On the sparkling morning of June 25, 1876, 611 men of the US 7th Cavalry rode toward the banks of the Little Bighorn in the Montana Territory, where 3,000 Indians stood waiting for battle. The lives of two great warriors would soon be forever linked throughout history: Crazy Horse, leader of the Oglala Sioux, and General George Armstrong Custer. Both were men of aggression and supreme courage. Both became leaders in their societies at very early ages; both were stripped of power, in disgrace, and worked to earn back the respect of their people. And to both of them, the unspoiled grandeur of the Great Plains of North America was an irresistible challenge. Their parallel lives would pave the way, in a manner unknown to either, for an inevitable clash between two nations fighting for possession of the open prairie.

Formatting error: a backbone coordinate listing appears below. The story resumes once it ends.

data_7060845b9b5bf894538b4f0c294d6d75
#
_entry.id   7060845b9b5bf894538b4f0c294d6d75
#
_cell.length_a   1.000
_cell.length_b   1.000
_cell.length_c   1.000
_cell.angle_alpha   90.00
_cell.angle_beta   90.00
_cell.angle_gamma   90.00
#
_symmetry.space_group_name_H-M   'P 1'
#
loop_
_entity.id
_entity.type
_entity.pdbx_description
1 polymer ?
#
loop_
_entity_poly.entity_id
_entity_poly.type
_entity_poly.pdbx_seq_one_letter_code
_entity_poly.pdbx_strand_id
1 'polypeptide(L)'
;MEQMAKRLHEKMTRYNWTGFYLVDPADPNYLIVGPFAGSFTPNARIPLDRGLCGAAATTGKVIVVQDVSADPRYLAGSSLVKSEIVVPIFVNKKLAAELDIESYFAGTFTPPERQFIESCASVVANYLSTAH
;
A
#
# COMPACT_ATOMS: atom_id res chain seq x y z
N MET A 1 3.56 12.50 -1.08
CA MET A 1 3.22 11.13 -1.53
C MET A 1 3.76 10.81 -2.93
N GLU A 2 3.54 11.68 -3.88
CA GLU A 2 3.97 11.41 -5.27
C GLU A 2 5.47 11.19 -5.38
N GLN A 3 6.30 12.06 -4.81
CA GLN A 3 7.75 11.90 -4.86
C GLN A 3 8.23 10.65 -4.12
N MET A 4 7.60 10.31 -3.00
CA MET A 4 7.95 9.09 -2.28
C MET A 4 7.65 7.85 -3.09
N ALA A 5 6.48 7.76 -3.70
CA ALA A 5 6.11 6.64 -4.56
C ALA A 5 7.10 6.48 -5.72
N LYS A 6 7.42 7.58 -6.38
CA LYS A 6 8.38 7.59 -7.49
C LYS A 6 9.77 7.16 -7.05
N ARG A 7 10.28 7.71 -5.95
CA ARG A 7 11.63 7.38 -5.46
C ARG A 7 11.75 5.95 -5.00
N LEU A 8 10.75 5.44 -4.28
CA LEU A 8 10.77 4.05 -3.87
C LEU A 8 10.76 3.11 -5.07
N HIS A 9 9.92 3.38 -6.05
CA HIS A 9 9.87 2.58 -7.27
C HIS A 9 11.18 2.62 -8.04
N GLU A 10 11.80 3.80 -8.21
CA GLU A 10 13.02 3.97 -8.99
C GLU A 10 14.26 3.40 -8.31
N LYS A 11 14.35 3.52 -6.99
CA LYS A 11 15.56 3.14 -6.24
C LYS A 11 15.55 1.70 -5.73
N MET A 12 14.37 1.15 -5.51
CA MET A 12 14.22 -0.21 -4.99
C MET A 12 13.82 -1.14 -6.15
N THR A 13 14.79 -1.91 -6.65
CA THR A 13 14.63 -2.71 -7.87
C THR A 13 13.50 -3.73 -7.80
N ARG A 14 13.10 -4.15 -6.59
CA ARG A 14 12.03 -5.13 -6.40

"Movingly told and well written...a fine contribution, one that will be read with pleasure and admiration by general reader, student and scholar alike. Ambrose has breathed new life into the familiar facts." (Library Journal)
"An epic and accurate retelling of one of our country's most tragic periods." (Baltimore Sun)
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Great story, full of comparison and contrast
Cultural Perspectives of Freedom
The efforts to humanize both men, particularly Crazy Horse. It's easy to think of these legendary figures as outsized caricatures of themselves, but we get a deeper view of both.
He does well with individualizing voices, without going over the top, which happens all too often in this kind of audiobook.
I have no idea, but I'd like to have seen what Peckinpah could have done with it.
The themes of prestige and shame presented in both men, are easily extrapolated to represent their respective cultures.